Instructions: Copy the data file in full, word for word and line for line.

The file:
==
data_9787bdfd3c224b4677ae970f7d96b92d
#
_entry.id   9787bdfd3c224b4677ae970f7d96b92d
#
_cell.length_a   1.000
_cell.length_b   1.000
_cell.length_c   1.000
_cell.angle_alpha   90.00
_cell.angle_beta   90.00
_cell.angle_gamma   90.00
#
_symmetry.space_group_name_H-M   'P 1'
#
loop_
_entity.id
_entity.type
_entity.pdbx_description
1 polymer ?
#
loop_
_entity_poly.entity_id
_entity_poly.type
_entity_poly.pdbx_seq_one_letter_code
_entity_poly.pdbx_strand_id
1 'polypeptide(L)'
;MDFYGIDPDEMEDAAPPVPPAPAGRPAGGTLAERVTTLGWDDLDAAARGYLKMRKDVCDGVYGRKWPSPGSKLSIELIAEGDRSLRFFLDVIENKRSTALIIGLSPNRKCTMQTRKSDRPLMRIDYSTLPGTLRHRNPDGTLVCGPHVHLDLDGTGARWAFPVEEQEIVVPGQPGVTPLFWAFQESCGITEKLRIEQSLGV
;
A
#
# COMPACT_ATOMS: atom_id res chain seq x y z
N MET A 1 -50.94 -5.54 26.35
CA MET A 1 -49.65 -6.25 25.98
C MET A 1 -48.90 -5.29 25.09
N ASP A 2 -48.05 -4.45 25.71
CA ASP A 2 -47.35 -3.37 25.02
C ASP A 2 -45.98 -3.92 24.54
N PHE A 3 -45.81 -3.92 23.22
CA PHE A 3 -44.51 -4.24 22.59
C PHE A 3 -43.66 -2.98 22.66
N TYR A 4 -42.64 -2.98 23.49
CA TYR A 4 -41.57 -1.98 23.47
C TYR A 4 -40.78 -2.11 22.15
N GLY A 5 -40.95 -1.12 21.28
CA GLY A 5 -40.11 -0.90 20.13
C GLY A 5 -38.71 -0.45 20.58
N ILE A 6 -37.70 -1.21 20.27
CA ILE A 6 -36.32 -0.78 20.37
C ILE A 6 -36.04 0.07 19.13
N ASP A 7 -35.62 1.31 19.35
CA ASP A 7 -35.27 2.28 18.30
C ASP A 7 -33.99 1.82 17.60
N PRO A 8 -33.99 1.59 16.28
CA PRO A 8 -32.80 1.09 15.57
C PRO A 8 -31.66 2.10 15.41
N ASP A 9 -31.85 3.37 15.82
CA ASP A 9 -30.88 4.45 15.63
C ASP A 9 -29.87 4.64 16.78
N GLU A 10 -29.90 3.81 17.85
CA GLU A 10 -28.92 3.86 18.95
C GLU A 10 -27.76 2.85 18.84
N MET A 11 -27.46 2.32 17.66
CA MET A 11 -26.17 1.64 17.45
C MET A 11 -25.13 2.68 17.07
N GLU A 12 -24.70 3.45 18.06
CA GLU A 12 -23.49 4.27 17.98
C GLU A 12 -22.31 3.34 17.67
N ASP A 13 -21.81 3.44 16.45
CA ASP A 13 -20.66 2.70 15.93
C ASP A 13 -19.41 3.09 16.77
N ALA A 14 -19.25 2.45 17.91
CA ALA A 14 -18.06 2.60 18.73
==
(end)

data_9787bdfd3c224b4677ae970f7d96b92d
#
_entry.id   9787bdfd3c224b4677ae970f7d96b92d
#
_cell.length_a   1.000
_cell.length_b   1.000
_cell.length_c   1.000
_cell.angle_alpha   90.00
_cell.angle_beta   90.00
_cell.angle_gamma   90.00
#
_symmetry.space_group_name_H-M   'P 1'
#
loop_
_entity.id
_entity.type
_entity.pdbx_description
1 polymer ?
#
loop_
_entity_poly.entity_id
_entity_poly.type
_entity_poly.pdbx_seq_one_letter_code
_entity_poly.pdbx_strand_id
1 'polypeptide(L)'
;MDFYGIDPDEMEDAAPPVPPAPAGRPAGGTLAERVTTLGWDDLDAAARGYLKMRKDVCDGVYGRKWPSPGSKLSIELIAEGDRSLRFFLDVIENKRSTALIIGLSPNRKCTMQTRKSDRPLMRIDYSTLPGTLRHRNPDGTLVCGPHVHLDLDGTGARWAFPVEEQEIVVPGQPGVTPLFWAFQESCGITEKLRIEQSLGV
;
A
#
# COMPACT_ATOMS: atom_id res chain seq x y z
N MET A 1 -50.94 -5.54 26.35
CA MET A 1 -49.65 -6.25 25.98
C MET A 1 -48.90 -5.29 25.09
N ASP A 2 -48.05 -4.45 25.71
CA ASP A 2 -47.35 -3.37 25.02
C ASP A 2 -45.98 -3.92 24.54
N PHE A 3 -45.81 -3.92 23.22
CA PHE A 3 -44.51 -4.24 22.59
C PHE A 3 -43.66 -2.98 22.66
N TYR A 4 -42.64 -2.98 23.49
CA TYR A 4 -41.57 -1.98 23.47
C TYR A 4 -40.78 -2.11 22.15
N GLY A 5 -40.95 -1.12 21.28
CA GLY A 5 -40.11 -0.90 20.13
C GLY A 5 -38.71 -0.45 20.58
N ILE A 6 -37.70 -1.21 20.27
CA ILE A 6 -36.32 -0.78 20.37
C ILE A 6 -36.04 0.07 19.13
N ASP A 7 -35.62 1.31 19.35
CA ASP A 7 -35.27 2.28 18.30
C ASP A 7 -33.99 1.82 17.60
N PRO A 8 -33.99 1.59 16.28
CA PRO A 8 -32.80 1.09 15.57
C PRO A 8 -31.66 2.10 15.41
N ASP A 9 -31.85 3.37 15.82
CA ASP A 9 -30.88 4.45 15.63
C ASP A 9 -29.87 4.64 16.78
N GLU A 10 -29.90 3.81 17.85
CA GLU A 10 -28.92 3.86 18.95
C GLU A 10 -27.76 2.85 18.84
N MET A 11 -27.46 2.32 17.66
CA MET A 11 -26.17 1.64 17.45
C MET A 11 -25.13 2.68 17.07
N GLU A 12 -24.70 3.45 18.06
CA GLU A 12 -23.49 4.27 17.98
C GLU A 12 -22.31 3.34 17.67
N ASP A 13 -21.81 3.44 16.45
CA ASP A 13 -20.66 2.70 15.93
C ASP A 13 -19.41 3.09 16.77
N ALA A 14 -19.25 2.45 17.91
CA ALA A 14 -18.06 2.60 18.73